2 min

3 Paycheck Months in 2022 (Plus How to Plan Ahead)

Aug 25, 2022
in a nutshell
  • If you get paid biweekly as a W-2 employee, there are two months out of the year when you get three paychecks instead of two.
  • You can use that extra paycheck to help pay down debts or your mortgage payment.
  • Or you can use it on something fun like home improvements or budgeting for a vacation.
Image of Here are the three-paycheck months in 2022. Plus, a few tips on how you can plan ahead for those extra paychecks.
in a nutshell
  • If you get paid biweekly as a W-2 employee, there are two months out of the year when you get three paychecks instead of two.
  • You can use that extra paycheck to help pay down debts or your mortgage payment.
  • Or you can use it on something fun like home improvements or budgeting for a vacation.

If you get paid biweekly as a W-2 employee, there are usually two glorious months out of the year when you get three paychecks instead of two.

The months in which you take home three checks depends on your pay schedule. If your first paycheck in 2022 is scheduled for Friday, January 7, your three-paycheck months will be April and September.

If your first paycheck in 2022 is Friday, January 14, your three-paycheck months are July and December.

Planning Ahead for Three-Paycheck Months

Planning ahead for three-paycheck months can help you reach your money goals faster, says Marguerita Cheng, a certified financial planner and the CEO of Blue Ocean Global Wealth. If you and your partner commingle your assets, “there could be a situation in which you have four extra checks,” and can really make big financial moves, she says.

Here are five smart ways Cheng says her clients spend or save their money when it’s a three-paycheck month.

1. Schedule an extra mortgage payment

“Some clients use their extra check to make one extra payment towards the principal on their mortgage,” says Cheng.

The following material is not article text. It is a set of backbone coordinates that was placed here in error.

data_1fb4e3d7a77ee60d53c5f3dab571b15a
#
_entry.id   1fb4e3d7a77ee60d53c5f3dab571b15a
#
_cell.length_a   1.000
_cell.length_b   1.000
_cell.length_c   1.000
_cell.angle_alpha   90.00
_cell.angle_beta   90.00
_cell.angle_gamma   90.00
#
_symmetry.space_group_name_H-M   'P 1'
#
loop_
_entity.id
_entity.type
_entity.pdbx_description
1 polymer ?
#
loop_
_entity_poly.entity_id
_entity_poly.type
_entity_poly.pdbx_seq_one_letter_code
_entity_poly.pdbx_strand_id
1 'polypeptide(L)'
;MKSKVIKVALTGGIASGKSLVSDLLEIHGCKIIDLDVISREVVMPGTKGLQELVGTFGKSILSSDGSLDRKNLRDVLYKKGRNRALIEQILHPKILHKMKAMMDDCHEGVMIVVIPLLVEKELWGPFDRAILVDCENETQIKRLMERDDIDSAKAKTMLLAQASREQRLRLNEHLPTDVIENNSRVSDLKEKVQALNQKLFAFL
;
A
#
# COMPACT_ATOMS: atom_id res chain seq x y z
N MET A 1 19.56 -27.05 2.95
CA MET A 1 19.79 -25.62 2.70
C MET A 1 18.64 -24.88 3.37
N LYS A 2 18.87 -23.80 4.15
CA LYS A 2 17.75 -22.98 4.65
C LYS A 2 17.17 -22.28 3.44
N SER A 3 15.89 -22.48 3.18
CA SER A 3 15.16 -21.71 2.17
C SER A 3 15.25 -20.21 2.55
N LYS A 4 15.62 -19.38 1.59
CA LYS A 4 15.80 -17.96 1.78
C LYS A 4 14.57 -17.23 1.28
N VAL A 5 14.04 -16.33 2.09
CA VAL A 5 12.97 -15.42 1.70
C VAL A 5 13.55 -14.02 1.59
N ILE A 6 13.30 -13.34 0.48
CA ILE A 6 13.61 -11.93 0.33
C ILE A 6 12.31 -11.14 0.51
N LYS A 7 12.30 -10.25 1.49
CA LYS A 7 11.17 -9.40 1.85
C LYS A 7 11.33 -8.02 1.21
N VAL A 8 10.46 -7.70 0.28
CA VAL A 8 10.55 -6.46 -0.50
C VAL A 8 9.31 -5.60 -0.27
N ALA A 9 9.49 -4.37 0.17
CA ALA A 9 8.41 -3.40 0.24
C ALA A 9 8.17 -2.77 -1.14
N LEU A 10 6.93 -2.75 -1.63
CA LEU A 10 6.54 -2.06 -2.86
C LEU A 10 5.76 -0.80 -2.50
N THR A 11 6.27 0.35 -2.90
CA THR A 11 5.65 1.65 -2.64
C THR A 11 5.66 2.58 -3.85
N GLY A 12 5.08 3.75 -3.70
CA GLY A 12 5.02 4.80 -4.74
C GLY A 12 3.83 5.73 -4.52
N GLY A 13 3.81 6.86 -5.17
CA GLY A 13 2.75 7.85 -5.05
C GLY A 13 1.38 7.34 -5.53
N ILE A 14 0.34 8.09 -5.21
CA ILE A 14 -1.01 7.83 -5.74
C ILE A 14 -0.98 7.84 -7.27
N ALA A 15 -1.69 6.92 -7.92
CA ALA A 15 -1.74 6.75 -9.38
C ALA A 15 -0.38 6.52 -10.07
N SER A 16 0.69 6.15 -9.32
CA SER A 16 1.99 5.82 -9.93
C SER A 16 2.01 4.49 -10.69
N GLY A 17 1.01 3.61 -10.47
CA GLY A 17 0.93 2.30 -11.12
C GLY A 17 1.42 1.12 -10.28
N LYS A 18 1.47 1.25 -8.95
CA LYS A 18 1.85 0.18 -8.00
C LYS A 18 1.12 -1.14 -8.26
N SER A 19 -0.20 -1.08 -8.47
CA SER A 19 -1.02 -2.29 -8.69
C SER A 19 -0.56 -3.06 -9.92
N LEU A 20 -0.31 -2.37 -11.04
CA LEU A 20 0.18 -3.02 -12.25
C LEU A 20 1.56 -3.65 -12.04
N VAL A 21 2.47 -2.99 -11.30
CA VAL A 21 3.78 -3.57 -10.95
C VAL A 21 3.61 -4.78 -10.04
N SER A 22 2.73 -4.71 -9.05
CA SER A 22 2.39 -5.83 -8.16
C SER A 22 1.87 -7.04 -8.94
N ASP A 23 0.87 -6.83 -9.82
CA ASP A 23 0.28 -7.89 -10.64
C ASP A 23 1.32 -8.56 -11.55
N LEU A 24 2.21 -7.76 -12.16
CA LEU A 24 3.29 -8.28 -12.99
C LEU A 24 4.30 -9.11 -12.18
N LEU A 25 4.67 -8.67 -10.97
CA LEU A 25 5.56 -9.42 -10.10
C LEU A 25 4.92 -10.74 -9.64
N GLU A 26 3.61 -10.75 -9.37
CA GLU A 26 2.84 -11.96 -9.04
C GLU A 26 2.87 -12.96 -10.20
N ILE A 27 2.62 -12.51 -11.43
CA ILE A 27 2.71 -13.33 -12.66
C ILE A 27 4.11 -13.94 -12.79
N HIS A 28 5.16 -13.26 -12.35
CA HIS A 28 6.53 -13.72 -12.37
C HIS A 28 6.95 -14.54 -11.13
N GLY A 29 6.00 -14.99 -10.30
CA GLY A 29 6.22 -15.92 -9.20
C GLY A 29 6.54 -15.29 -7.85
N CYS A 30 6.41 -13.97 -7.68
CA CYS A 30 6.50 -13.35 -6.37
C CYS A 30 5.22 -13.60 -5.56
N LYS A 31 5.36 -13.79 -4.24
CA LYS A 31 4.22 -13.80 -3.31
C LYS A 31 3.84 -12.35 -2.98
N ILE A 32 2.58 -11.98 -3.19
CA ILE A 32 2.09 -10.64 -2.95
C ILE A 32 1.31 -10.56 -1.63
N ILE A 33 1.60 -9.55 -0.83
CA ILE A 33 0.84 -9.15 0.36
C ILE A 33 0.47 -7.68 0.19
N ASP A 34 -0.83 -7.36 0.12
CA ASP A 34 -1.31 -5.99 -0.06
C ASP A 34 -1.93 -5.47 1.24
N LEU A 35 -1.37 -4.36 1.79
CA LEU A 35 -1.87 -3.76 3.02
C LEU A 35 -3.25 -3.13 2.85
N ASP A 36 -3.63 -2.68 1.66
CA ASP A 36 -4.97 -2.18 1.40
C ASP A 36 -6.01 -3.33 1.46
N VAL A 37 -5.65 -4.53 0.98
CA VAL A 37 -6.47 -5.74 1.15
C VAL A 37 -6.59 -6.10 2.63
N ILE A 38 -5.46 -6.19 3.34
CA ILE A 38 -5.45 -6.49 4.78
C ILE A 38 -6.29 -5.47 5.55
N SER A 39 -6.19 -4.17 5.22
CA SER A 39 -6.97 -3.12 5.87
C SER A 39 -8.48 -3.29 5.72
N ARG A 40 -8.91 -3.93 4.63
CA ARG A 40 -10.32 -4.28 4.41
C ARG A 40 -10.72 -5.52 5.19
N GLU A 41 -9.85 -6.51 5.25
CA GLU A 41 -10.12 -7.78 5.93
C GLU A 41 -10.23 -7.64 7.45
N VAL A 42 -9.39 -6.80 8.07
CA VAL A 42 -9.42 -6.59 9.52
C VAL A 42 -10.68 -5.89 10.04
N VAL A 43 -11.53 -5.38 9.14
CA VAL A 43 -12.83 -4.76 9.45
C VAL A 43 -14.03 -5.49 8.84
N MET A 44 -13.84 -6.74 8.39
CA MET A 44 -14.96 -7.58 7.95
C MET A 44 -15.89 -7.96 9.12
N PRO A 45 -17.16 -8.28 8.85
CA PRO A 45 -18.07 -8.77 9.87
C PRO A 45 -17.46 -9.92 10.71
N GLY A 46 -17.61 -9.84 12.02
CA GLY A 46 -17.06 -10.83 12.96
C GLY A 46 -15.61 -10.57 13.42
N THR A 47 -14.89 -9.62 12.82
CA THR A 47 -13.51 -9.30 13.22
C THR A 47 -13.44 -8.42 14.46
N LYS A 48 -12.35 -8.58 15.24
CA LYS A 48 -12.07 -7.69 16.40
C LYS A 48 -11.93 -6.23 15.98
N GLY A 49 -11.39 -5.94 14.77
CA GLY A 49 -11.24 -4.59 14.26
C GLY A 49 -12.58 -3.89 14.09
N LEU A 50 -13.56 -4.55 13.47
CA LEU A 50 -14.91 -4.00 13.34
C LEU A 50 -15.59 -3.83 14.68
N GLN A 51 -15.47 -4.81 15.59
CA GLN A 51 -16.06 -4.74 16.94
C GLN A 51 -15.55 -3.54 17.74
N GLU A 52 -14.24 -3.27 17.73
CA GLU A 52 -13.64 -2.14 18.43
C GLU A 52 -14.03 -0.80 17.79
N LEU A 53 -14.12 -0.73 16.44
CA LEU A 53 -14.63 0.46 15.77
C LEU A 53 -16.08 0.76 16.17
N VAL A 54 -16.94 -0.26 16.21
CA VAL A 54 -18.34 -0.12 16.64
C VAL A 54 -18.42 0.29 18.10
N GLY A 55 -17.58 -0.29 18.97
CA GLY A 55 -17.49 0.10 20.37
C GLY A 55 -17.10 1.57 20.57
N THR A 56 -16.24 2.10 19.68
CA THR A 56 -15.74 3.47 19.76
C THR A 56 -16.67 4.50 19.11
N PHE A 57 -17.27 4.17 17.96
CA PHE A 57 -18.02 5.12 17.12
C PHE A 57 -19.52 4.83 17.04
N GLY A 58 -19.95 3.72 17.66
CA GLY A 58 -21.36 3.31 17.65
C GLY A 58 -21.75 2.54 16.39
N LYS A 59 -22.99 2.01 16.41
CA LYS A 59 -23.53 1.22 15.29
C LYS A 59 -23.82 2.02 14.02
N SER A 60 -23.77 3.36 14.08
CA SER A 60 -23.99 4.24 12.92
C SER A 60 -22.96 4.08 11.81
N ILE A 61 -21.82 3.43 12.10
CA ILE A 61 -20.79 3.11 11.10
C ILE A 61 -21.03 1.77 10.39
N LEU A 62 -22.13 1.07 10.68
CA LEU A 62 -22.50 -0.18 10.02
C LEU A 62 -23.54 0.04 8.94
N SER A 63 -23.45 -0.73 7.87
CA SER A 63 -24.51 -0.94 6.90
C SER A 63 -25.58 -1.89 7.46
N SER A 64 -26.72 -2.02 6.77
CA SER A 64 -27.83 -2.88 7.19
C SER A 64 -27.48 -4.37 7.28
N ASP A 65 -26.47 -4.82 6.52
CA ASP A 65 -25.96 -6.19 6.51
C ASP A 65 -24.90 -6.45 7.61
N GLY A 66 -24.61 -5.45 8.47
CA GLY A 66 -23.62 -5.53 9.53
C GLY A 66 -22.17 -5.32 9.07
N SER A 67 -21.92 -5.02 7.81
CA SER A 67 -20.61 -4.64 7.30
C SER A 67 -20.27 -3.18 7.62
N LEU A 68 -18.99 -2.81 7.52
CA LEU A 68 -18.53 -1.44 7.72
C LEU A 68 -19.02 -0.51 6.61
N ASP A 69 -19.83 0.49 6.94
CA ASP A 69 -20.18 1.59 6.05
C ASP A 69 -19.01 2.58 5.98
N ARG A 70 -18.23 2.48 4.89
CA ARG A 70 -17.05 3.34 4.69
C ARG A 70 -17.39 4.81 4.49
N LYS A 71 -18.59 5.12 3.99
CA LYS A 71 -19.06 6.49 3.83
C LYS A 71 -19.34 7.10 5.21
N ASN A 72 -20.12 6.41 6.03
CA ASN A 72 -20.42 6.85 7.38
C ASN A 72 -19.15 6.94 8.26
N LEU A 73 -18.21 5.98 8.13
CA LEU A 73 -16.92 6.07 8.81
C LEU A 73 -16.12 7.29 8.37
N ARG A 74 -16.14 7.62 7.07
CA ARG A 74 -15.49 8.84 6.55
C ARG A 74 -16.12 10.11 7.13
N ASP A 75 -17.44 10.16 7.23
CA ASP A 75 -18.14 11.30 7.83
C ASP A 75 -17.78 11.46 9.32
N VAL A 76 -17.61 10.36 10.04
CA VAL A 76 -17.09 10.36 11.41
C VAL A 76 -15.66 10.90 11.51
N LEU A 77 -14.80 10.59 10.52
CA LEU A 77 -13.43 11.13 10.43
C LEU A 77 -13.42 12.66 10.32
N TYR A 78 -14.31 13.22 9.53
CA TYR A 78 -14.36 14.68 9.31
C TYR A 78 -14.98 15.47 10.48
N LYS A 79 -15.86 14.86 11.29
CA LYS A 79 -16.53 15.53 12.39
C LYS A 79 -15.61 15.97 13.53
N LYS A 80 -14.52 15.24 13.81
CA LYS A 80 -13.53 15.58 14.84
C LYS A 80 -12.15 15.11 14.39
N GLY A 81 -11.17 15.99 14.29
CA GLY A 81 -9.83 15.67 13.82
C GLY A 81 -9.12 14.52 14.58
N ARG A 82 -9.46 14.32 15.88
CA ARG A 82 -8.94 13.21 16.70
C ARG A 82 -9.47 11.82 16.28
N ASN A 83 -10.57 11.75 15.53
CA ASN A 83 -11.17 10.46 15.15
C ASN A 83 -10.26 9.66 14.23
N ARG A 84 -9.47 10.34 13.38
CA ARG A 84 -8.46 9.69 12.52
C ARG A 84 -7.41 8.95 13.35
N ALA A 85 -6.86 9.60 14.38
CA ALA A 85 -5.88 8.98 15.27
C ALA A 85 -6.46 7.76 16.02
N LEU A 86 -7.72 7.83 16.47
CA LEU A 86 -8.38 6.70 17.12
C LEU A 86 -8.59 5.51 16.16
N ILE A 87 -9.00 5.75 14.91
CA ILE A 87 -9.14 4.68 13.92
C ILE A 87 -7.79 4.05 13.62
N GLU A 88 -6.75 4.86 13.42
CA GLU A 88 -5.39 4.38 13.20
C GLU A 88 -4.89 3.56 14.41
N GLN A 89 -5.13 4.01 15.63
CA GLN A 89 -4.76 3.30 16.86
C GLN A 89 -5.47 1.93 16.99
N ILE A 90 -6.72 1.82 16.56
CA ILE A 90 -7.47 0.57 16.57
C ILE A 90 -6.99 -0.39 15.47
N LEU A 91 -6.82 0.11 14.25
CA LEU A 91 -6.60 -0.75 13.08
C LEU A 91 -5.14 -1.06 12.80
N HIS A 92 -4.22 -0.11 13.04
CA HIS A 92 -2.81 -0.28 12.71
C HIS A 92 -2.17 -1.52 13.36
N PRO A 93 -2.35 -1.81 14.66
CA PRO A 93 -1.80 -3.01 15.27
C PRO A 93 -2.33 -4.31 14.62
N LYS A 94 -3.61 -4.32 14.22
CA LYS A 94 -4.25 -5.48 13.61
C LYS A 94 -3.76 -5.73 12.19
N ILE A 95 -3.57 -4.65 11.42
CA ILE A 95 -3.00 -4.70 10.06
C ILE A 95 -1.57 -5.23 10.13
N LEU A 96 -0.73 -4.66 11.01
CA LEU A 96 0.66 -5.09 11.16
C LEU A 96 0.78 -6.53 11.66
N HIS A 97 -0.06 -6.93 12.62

Making an extra payment toward your mortgage can help you pay off the debt faster and pay less in interest overall.

2. Pay down debt

Another great use of an extra check is to pay down debt, Cheng says. Tackling high-interest debt is one of the most efficient ways to improve your finances.

“Think of the interest rate on any debt you owe as a return on an investment,” said Jean Chatzky, CEO of HerMoney.com and host of the “HerMoney” podcast. “In other words, paying down a debt that carries a 10% interest rate is equivalent to earning a 10% return on your stock portfolio.”

3. Boost retirement contributions

Setting yourself up for retirement is always a good use of extra money, says Cheng. You might escalate your workplace contributions ahead of receiving that extra check, or plan to make an extra payment into your IRA.

In November, the IRS announced that it increased some retirement contribution limits for 2022. Investors younger than 50 can contribute a max of $20,500 to their 401(k)s, and $6,000 to an IRA in 2022.

4. Make home improvements

Clients also use their extra checks for home renovations and other projects. One couple combined their four extra checks in a year to fund a kitchen remodel, with new “appliances, floors, and paint,” Cheng says.

Updating your home may be a smart use of extra funds since it can increase the value of your property.

5. Budget for a vacation or other ‘fun’

It’s important to have some fun with that extra money, Cheng says. “Some clients save it [their third check] with the understanding that it’s their fun money,” says Cheng. “No, they don’t spend frivolously.”

Instead, she often sees clients use the extra money for vacations. “It might be for a self-care weekend trip with friends, a weekend getaway for golf, or weekend trip with your partner or kids,” she says.

This material has been presented for informational and educational purposes only. The views expressed in the articles above are generalized and may not be appropriate for all investors. The information contained in this article should not be construed as, and may not be used in connection with, an offer to sell, or a solicitation of an offer to buy or hold, an interest in any security or investment product. There is no guarantee that past performance will recur or result in a positive outcome. Carefully consider your financial situation, including investment objective, time horizon, risk tolerance, and fees prior to making any investment decisions. No level of diversification or asset allocation can ensure profits or guarantee against losses. Article contributors are not affiliated with Acorns Advisers, LLC. and do not provide investment advice to Acorns’ clients. Acorns is not engaged in rendering tax, legal or accounting advice. Please consult a qualified professional for this type of service.

Sofia Pitt

Sofia Pitt was a reporter for Grow.

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